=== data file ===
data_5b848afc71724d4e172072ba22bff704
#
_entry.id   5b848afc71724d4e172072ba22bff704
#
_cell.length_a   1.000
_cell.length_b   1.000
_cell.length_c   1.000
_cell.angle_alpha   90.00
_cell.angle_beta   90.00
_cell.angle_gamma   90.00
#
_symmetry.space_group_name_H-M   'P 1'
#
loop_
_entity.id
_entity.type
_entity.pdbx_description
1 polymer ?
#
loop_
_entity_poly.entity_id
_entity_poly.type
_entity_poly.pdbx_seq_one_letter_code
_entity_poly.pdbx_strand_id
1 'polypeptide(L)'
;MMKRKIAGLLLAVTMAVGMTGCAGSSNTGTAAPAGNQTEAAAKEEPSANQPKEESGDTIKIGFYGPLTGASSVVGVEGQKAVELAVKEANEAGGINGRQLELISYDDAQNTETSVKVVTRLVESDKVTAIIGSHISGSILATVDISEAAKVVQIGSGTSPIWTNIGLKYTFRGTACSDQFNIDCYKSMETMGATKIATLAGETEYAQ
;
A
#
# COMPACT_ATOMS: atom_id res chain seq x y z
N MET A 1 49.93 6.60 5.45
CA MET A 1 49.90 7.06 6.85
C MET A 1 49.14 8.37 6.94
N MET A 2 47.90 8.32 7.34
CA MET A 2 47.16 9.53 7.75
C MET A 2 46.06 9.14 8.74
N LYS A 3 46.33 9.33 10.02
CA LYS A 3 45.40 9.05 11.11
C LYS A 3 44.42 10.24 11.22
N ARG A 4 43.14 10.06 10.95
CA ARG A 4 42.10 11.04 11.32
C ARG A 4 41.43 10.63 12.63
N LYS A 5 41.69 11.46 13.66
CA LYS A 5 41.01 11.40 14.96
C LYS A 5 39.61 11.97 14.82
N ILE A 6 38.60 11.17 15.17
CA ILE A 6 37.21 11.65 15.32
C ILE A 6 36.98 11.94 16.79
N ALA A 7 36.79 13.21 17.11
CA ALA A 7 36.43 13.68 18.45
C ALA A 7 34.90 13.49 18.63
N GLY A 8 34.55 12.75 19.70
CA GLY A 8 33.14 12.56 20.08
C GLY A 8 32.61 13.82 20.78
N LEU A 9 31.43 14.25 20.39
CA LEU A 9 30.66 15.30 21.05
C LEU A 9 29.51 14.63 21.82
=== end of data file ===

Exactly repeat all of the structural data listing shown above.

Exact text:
data_5b848afc71724d4e172072ba22bff704
#
_entry.id   5b848afc71724d4e172072ba22bff704
#
_cell.length_a   1.000
_cell.length_b   1.000
_cell.length_c   1.000
_cell.angle_alpha   90.00
_cell.angle_beta   90.00
_cell.angle_gamma   90.00
#
_symmetry.space_group_name_H-M   'P 1'
#
loop_
_entity.id
_entity.type
_entity.pdbx_description
1 polymer ?
#
loop_
_entity_poly.entity_id
_entity_poly.type
_entity_poly.pdbx_seq_one_letter_code
_entity_poly.pdbx_strand_id
1 'polypeptide(L)'
;MMKRKIAGLLLAVTMAVGMTGCAGSSNTGTAAPAGNQTEAAAKEEPSANQPKEESGDTIKIGFYGPLTGASSVVGVEGQKAVELAVKEANEAGGINGRQLELISYDDAQNTETSVKVVTRLVESDKVTAIIGSHISGSILATVDISEAAKVVQIGSGTSPIWTNIGLKYTFRGTACSDQFNIDCYKSMETMGATKIATLAGETEYAQ
;
A
#
# COMPACT_ATOMS: atom_id res chain seq x y z
N MET A 1 49.93 6.60 5.45
CA MET A 1 49.90 7.06 6.85
C MET A 1 49.14 8.37 6.94
N MET A 2 47.90 8.32 7.34
CA MET A 2 47.16 9.53 7.75
C MET A 2 46.06 9.14 8.74
N LYS A 3 46.33 9.33 10.02
CA LYS A 3 45.40 9.05 11.11
C LYS A 3 44.42 10.24 11.22
N ARG A 4 43.14 10.06 10.95
CA ARG A 4 42.10 11.04 11.32
C ARG A 4 41.43 10.63 12.63
N LYS A 5 41.69 11.46 13.66
CA LYS A 5 41.01 11.40 14.96
C LYS A 5 39.61 11.97 14.82
N ILE A 6 38.60 11.17 15.17
CA ILE A 6 37.21 11.65 15.32
C ILE A 6 36.98 11.94 16.79
N ALA A 7 36.79 13.21 17.11
CA ALA A 7 36.43 13.68 18.45
C ALA A 7 34.90 13.49 18.63
N GLY A 8 34.55 12.75 19.70
CA GLY A 8 33.14 12.56 20.08
C GLY A 8 32.61 13.82 20.78
N LEU A 9 31.43 14.25 20.39
CA LEU A 9 30.66 15.30 21.05
C LEU A 9 29.51 14.63 21.82